• You can sample dishes from all over the world in Milan: Chinese, Japanese, Mexican and Indian, but also Russian, Greek, Northern European and South American.

After Expo, food delivery services multiplied greatly Foodora, Just Eat, Uber Eats, Bacchetteforchette and Deliveroo), delivering all kinds of dishes to anywhere in the city.

The new metropolitan markets often rise from the ashes of the old ones: born over the past few years today they are an obligatory stop for citizens and tourists, selling food where you can eat as you buy.

Milan’s food trucks have evolved into a gourmet version: with a wide range on offer which is surprisingly similar to haute cuisine.

 

Today there is no doubt that the gourmet food and wine sector is one of Milan’s boasting points – in 2017 the city played host to nine million tourists, 10.3% more than the previous year. By tourist numbers alone, over the past few years Milan – the 14th most visited city in the world – has regularly ranked higher than Rome, a capital city of inestimable cultural, artistic and historical legacy.

Market

THE YEAR 2017 FOR ITALIAN WINE

06/06/2018

 

Italian wine in numbers
In 2017, Italy exported a total of 1,644 million Euros worth of wine, an increase of 1.44%. It has to be said that the French cashed in a bit more (1,649 million), but we beat them by quantity: Italy exports 3.3 million hectolitres while the French merely reach a total of 1.6 million, putting them behind Australia (1.9 million). In the first two months of 2018, Italy roared ahead in value: 243 million Euro ended up in the country’s coffers, while the French had to make do with 227 million. Why? Mainly thanks to Prosecco.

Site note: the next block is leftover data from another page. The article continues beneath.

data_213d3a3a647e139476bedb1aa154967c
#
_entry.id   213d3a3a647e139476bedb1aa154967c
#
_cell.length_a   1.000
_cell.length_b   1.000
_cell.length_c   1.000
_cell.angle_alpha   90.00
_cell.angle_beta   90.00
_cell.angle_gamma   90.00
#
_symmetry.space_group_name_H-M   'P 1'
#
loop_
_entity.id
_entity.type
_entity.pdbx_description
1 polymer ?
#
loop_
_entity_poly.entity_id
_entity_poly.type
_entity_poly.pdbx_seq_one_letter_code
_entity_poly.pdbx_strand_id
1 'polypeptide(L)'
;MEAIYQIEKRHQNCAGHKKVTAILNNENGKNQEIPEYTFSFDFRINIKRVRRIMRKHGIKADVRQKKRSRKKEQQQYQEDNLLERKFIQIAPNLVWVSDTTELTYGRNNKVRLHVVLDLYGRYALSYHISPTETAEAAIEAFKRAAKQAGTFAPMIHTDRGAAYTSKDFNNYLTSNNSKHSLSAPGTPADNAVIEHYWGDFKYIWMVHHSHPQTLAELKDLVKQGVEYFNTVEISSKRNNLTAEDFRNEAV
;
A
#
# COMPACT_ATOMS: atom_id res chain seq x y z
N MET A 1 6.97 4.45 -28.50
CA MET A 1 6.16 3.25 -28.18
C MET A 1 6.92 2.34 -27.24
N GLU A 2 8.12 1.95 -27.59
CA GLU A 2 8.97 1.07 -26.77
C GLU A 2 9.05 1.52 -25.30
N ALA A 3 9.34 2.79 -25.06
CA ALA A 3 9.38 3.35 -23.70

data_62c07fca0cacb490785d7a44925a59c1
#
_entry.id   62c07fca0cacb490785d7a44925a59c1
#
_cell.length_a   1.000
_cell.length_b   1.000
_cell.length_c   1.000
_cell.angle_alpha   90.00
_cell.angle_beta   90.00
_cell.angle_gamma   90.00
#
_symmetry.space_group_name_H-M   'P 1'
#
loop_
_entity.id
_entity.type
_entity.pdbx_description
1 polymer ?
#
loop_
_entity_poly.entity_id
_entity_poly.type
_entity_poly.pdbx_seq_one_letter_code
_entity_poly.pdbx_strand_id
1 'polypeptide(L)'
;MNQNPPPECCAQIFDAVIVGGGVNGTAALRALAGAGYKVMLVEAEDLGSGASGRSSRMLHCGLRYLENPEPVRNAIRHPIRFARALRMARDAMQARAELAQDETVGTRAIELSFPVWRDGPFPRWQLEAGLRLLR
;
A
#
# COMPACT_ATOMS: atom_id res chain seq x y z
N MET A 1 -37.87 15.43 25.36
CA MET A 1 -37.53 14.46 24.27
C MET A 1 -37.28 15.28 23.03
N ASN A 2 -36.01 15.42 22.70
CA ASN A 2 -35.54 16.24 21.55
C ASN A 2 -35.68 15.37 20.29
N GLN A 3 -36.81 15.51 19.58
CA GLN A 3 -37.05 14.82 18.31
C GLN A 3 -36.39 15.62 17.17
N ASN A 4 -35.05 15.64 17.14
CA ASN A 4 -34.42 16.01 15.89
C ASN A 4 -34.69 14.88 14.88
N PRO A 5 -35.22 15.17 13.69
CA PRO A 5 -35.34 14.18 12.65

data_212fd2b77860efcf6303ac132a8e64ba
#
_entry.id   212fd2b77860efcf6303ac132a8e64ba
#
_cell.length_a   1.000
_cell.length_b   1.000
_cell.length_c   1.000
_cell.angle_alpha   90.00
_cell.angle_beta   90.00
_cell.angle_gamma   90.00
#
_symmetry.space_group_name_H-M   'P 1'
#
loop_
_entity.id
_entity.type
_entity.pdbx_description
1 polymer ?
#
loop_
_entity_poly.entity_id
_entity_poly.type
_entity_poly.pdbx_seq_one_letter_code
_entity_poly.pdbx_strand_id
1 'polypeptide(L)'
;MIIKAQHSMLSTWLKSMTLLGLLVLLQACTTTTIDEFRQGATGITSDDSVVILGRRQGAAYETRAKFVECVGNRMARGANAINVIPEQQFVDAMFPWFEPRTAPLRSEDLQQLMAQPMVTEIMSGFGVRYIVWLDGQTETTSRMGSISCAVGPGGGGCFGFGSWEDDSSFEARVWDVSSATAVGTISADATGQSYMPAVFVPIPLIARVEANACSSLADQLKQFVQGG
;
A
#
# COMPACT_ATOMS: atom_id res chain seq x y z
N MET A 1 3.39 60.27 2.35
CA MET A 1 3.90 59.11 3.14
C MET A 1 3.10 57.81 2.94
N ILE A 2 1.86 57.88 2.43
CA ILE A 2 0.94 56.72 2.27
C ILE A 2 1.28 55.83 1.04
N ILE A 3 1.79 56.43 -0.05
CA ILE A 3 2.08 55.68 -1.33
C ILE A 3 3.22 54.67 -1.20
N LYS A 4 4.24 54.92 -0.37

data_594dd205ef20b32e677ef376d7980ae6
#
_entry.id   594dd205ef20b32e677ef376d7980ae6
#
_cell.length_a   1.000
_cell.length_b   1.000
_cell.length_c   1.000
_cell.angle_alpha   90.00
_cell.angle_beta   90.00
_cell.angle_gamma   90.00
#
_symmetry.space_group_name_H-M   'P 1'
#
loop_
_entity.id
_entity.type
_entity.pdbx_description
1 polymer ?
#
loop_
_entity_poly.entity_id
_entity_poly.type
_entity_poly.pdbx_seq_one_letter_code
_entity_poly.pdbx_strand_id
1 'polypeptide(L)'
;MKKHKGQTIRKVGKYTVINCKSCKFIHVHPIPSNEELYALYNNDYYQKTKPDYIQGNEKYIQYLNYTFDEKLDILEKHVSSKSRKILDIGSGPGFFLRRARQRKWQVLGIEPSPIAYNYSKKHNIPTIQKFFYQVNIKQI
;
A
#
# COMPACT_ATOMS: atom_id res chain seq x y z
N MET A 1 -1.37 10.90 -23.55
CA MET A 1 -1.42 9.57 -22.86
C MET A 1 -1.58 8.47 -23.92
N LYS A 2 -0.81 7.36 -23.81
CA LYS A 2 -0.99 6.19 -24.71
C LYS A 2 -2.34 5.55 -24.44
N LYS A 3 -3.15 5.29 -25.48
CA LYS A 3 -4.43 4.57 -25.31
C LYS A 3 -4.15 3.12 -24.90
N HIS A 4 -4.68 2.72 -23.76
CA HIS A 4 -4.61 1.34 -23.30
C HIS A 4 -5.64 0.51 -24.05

The rising success of the bubbles
The growing success of Italian wines is largely due to its bubbles, at least if we consider Nomisma’s “Wine Monitor” research which, in 2017, marked a very impressive trend in sparkling wines. Just think that Italy contributes 23% of the world’s export in sparkling wines, a percentage that just ten years ago was less than half (10%). The explosion of bubbles is thanks to the Prosecco phenomenon which, over the last five years, has grown by 117.5%. In fact, Prosecco has paved the way for all Italian bubbles, showing the more mature markets such as the USA and the UK that there is more to this product that champagne, and that you can enjoy a good sparkly without spending an arm and a leg.
But as well as sparkling wines, the entire white wine industry has grown and conquered: in fact, according to the Wine Monitor, Italy is the world leader in the export of white wines, beating the French, Spanish and the Australians. Italian biodiversity is paying off: the most important global markets have tired of sipping Chardonnay and Sauvignon, variety is the spice of life and interest has been sparked for the lands behind a successful wine. Something that seemed almost impossible a few years ago when the Australians, New Zealanders and South Africans were seen as the future conquerors of the white wine market.

The main players of the market
At the turning point of 2017, the list of Italian wine-producers gained two positions with a turnover of more than 100 million Euro. Two leading brands entered the prestigious Over 100 Club with an above average growth: the Mondodelvino Group, a young business based in Forlì which ranked 17th with a turnover of 106.84 million and Ruffino, the Italian branch of the American company Constellation Brands which entered number 18 with a turnover of 106.83 million Euro. Bringing the market’s “big brands” to a total of 19, two more than the year before and five more compared to 2015.